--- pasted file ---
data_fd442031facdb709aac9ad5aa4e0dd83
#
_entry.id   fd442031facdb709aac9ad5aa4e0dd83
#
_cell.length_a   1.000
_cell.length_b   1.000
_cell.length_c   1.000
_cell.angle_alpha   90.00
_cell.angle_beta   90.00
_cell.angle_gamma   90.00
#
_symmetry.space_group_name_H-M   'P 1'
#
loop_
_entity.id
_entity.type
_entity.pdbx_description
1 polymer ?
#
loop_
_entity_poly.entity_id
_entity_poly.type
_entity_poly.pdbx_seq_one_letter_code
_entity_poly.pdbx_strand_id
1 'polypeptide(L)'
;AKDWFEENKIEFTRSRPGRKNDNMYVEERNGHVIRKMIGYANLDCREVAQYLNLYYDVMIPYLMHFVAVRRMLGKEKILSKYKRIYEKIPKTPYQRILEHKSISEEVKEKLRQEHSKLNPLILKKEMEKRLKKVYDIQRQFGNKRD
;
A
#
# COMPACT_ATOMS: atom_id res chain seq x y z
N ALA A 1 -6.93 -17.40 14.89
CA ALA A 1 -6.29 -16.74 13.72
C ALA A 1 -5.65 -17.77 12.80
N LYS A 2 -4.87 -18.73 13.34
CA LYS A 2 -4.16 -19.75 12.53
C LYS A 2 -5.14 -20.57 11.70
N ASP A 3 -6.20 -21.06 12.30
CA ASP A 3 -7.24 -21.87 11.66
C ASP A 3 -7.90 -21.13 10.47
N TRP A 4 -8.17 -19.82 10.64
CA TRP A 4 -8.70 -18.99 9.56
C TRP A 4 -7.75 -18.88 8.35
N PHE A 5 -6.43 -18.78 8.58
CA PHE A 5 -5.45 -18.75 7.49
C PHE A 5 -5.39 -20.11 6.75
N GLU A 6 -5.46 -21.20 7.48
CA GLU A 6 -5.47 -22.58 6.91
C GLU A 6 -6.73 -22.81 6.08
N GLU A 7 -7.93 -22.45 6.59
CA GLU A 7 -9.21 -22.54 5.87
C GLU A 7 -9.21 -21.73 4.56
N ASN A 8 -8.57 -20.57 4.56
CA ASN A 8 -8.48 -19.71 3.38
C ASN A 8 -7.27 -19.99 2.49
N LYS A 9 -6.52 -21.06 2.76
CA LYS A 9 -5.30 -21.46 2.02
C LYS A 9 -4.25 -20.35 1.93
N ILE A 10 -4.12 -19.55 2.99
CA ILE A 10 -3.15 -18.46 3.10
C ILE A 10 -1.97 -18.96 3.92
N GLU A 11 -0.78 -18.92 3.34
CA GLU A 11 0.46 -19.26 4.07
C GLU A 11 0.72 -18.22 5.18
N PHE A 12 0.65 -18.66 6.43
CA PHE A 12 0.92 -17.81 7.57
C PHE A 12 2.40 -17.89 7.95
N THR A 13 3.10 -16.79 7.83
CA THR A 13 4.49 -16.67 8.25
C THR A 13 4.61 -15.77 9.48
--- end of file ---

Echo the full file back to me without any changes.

data_fd442031facdb709aac9ad5aa4e0dd83
#
_entry.id   fd442031facdb709aac9ad5aa4e0dd83
#
_cell.length_a   1.000
_cell.length_b   1.000
_cell.length_c   1.000
_cell.angle_alpha   90.00
_cell.angle_beta   90.00
_cell.angle_gamma   90.00
#
_symmetry.space_group_name_H-M   'P 1'
#
loop_
_entity.id
_entity.type
_entity.pdbx_description
1 polymer ?
#
loop_
_entity_poly.entity_id
_entity_poly.type
_entity_poly.pdbx_seq_one_letter_code
_entity_poly.pdbx_strand_id
1 'polypeptide(L)'
;AKDWFEENKIEFTRSRPGRKNDNMYVEERNGHVIRKMIGYANLDCREVAQYLNLYYDVMIPYLMHFVAVRRMLGKEKILSKYKRIYEKIPKTPYQRILEHKSISEEVKEKLRQEHSKLNPLILKKEMEKRLKKVYDIQRQFGNKRD
;
A
#
# COMPACT_ATOMS: atom_id res chain seq x y z
N ALA A 1 -6.93 -17.40 14.89
CA ALA A 1 -6.29 -16.74 13.72
C ALA A 1 -5.65 -17.77 12.80
N LYS A 2 -4.87 -18.73 13.34
CA LYS A 2 -4.16 -19.75 12.53
C LYS A 2 -5.14 -20.57 11.70
N ASP A 3 -6.20 -21.06 12.30
CA ASP A 3 -7.24 -21.87 11.66
C ASP A 3 -7.90 -21.13 10.47
N TRP A 4 -8.17 -19.82 10.64
CA TRP A 4 -8.70 -18.99 9.56
C TRP A 4 -7.75 -18.88 8.35
N PHE A 5 -6.43 -18.78 8.58
CA PHE A 5 -5.45 -18.75 7.49
C PHE A 5 -5.39 -20.11 6.75
N GLU A 6 -5.46 -21.20 7.48
CA GLU A 6 -5.47 -22.58 6.91
C GLU A 6 -6.73 -22.81 6.08
N GLU A 7 -7.93 -22.45 6.59
CA GLU A 7 -9.21 -22.54 5.87
C GLU A 7 -9.21 -21.73 4.56
N ASN A 8 -8.57 -20.57 4.56
CA ASN A 8 -8.48 -19.71 3.38
C ASN A 8 -7.27 -19.99 2.49
N LYS A 9 -6.52 -21.06 2.76
CA LYS A 9 -5.30 -21.46 2.02
C LYS A 9 -4.25 -20.35 1.93
N ILE A 10 -4.12 -19.55 2.99
CA ILE A 10 -3.15 -18.46 3.10
C ILE A 10 -1.97 -18.96 3.92
N GLU A 11 -0.78 -18.92 3.34
CA GLU A 11 0.46 -19.26 4.07
C GLU A 11 0.72 -18.22 5.18
N PHE A 12 0.65 -18.66 6.43
CA PHE A 12 0.92 -17.81 7.57
C PHE A 12 2.40 -17.89 7.95
N THR A 13 3.10 -16.79 7.83
CA THR A 13 4.49 -16.67 8.25
C THR A 13 4.61 -15.77 9.48